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 UMD News Releases

Communication Associate: Public Relations | Lori Melton | | (218) 726-8830

January 9, 2006
Susan Beasy Latto, UMD Director of Public Relations (218) 726-8830
Erik J. Larson, Sr. Engineer, UMD Facilities Management (218) 726-6915

UMD Staff Receive Governor's Environmental Achievement Award
for Superior Environmental Work
at Glensheen Historic Estate

Award Represents the Highest Level of Environmental Achievement
Within the State of Minnesota.

Five staff members of the University of Minnesota Duluth (UMD) were named recipients of a Governor's Minnesota Government Reaching Environmental Achievements Together (MnGREAT) Award for superior environmental achievement by Minnesota's public agencies. The award recognizes the low impact development and shoreline bank stabilization projects constructed over the last two years at UMD's Glensheen Historic Estate.

New Glensheen Shoreline.

The five UMD staff members cited for their work are: Erik Larson (UMD Facilities Management, Engineer/Project Manager), Wade Lawrence (Director of Glensheen), and Peggy Dahlberg, Sheryl Lind, and Dan McClelland (UMD Facilities Management Grounds Department).

The project was done as a joint effort with Southern St. Louis Soil and Water Conservation District, MN Board of Soil and Water, Wisconsin Sea Grant and the Carlton, Cook, Lake, North and South St. Louis Joint Powers Board of Soil and Waters Conservation Districts (CCLNS Joint Powers Board),

The Governor's MnGREAT Awards recognize organizations that focus on preserving and enhancing our environment through innovative pollution and waste prevention, resource efficiency, and sustainable practices. The honor represents the highest level of environmental achievement within the state of Minnesota.

The award recognizes the low impact development and shoreline bank stabilization projects constructed over the last two years at UMD's Glensheen Historic Estate.
The goals of the projects were to:
a) Improve water quality of storm water from Glensheen's parking lots into Lake Superior
b) Stabilize the clay bank in order to reduce wave, rain, and surface flow erosion during large storms
c) To provide a location where the general public can see low impact development practices in place and functioning.

The first-year project replaced eroded gullies with engineered grassy swales, check dams, and rock chutes. It also created a bioretention area to filter pollutants from a portion of the water off the parking lot.

The second-year project installed 140 linear feet of armor stone at the base of the clay bank, as well as reduced the slope of the clay bank. Geosynthetic turf reinforcement, topsoil, and native seed were installed above the armor stone. Additional native shrubs will be added to the disturbed bank in the spring of 2006. It is estimated that this project will reduce over 70 tons of soil erosion annually and help protect spawning habitat along the shores of Lake Superior.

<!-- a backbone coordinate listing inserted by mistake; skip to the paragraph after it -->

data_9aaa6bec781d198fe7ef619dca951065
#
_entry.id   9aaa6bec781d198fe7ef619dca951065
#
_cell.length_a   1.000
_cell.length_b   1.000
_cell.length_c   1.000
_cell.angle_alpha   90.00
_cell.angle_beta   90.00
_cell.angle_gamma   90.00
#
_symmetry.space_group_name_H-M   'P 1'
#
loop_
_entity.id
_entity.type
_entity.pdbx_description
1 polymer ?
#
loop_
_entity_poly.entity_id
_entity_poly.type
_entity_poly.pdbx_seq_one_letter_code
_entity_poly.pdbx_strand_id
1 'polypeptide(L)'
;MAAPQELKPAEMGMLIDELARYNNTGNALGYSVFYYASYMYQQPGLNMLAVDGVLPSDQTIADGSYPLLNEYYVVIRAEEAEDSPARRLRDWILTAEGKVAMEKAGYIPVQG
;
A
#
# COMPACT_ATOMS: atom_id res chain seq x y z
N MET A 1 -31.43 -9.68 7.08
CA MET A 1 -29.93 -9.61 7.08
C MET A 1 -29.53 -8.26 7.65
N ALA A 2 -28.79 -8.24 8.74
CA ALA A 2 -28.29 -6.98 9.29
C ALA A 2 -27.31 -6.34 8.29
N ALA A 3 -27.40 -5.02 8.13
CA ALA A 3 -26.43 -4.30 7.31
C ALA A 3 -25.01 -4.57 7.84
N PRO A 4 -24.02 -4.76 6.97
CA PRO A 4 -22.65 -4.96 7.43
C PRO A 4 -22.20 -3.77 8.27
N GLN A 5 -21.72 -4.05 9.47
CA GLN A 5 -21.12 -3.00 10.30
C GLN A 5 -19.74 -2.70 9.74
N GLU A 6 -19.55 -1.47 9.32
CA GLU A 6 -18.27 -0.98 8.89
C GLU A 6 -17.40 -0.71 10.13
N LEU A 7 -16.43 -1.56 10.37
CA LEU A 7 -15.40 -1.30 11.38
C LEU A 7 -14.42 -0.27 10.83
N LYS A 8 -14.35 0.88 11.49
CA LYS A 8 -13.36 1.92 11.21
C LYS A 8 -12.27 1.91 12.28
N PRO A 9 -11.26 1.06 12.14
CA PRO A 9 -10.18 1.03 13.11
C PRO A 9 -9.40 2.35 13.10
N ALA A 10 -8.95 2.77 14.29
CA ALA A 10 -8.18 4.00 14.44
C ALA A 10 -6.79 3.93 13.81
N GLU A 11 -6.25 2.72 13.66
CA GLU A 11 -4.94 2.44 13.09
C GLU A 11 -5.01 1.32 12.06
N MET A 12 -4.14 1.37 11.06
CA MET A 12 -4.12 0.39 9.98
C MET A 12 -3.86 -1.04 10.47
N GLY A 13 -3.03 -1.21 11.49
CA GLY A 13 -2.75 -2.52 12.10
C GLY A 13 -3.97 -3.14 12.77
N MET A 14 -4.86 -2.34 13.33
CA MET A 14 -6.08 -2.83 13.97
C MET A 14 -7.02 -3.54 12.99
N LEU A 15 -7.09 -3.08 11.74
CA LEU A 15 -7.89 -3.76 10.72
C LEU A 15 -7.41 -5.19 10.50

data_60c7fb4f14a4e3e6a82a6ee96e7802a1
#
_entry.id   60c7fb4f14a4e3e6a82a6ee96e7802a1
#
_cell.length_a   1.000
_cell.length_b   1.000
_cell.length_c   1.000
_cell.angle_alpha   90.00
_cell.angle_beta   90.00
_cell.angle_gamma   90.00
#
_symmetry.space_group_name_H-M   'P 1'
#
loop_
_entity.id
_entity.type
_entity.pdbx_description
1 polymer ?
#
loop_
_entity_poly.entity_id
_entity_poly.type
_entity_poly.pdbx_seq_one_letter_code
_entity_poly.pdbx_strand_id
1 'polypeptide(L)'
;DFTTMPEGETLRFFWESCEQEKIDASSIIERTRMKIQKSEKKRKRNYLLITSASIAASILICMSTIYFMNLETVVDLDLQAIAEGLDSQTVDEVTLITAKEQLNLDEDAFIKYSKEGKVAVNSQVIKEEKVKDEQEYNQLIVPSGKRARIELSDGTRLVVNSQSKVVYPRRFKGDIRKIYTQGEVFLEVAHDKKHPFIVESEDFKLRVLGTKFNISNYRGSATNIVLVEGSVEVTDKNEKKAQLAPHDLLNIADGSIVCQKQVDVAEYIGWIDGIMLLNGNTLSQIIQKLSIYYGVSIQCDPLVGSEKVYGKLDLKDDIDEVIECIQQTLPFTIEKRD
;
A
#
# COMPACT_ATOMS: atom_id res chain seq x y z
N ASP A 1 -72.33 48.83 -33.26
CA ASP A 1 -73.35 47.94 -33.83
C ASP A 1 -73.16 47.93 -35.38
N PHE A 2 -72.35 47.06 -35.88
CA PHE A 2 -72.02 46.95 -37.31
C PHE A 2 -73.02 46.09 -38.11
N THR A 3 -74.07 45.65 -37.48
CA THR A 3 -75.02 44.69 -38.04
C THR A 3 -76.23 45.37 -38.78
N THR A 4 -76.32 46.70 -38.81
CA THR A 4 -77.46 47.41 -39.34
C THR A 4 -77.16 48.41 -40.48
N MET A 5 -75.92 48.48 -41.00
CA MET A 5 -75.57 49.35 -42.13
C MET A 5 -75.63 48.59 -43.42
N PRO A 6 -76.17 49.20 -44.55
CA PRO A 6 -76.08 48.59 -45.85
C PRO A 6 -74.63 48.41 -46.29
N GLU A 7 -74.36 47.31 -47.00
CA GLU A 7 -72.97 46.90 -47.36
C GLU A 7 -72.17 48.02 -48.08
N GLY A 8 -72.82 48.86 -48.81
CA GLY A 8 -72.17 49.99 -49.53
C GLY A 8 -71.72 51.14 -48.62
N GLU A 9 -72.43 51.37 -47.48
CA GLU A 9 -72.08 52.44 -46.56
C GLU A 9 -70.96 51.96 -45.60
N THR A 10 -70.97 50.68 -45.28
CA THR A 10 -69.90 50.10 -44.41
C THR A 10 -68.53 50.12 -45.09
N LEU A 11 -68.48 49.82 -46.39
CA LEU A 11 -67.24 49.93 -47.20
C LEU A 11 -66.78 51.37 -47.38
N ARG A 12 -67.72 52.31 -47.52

The Glensheen projects are important because shoreline conditions are rapidly changing along Lake Superior's North Shore due to increased tourism, business, and private development taking place. Innovative methods of treating the runoff from these changed conditions are imperative to maintaining the health of the lake. Additionally, addressing the natural shoreline erosion that creates critical water quality concerns goes hand-in-hand with addressing non-point source pollution that is caused by increased shoreline development.

The Glensheen projects combine traditional bank stabilization methods of rock riprap revetment with the innovative method of planting native, deep-rooted species to help stabilize the upper bank. Minimizing the riprap toe installation reduced cost, improved aesthetics, saved existing vegetation, and enabled the armorment to tie into an existing historic retaining wall. The use of bio-retention and grassy swales as a retro-fit to treat runoff from an already existing parking lot is a new and seldom-used solution for addressing non-point source pollution in Minnesota, especially in the northern part of our state.

The UMD Glensheen demonstration project is highly visible, and could lead to the increased use of vegetative and other "bio"-measures to help reduce non-point source pollution across northern Minnesota.

Winners will be recognized at the Minnesota Air, Water, and Waste Environmental Conference February 15.

Major funding for these projects was provided by grants from the Great Lakes Commission

For additional information on this project see

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